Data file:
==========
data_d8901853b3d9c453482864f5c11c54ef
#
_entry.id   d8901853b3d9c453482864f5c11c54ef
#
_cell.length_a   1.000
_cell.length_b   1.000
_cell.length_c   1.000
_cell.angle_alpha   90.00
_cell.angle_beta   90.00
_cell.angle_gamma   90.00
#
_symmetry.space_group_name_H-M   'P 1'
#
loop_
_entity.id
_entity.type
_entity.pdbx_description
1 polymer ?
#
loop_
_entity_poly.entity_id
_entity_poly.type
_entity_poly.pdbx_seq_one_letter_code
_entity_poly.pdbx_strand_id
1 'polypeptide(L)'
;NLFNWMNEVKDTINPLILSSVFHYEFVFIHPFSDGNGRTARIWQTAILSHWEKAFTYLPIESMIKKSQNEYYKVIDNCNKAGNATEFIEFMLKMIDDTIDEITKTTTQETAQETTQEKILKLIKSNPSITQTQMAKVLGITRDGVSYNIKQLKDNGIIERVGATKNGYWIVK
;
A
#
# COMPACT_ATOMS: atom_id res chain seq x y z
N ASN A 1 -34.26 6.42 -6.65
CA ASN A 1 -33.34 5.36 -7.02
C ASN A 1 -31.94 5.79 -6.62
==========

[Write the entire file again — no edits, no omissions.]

data_d8901853b3d9c453482864f5c11c54ef
#
_entry.id   d8901853b3d9c453482864f5c11c54ef
#
_cell.length_a   1.000
_cell.length_b   1.000
_cell.length_c   1.000
_cell.angle_alpha   90.00
_cell.angle_beta   90.00
_cell.angle_gamma   90.00
#
_symmetry.space_group_name_H-M   'P 1'
#
loop_
_entity.id
_entity.type
_entity.pdbx_description
1 polymer ?
#
loop_
_entity_poly.entity_id
_entity_poly.type
_entity_poly.pdbx_seq_one_letter_code
_entity_poly.pdbx_strand_id
1 'polypeptide(L)'
;NLFNWMNEVKDTINPLILSSVFHYEFVFIHPFSDGNGRTARIWQTAILSHWEKAFTYLPIESMIKKSQNEYYKVIDNCNKAGNATEFIEFMLKMIDDTIDEITKTTTQETAQETTQEKILKLIKSNPSITQTQMAKVLGITRDGVSYNIKQLKDNGIIERVGATKNGYWIVK
;
A
#
# COMPACT_ATOMS: atom_id res chain seq x y z
N ASN A 1 -34.26 6.42 -6.65
CA ASN A 1 -33.34 5.36 -7.02
C ASN A 1 -31.94 5.79 -6.62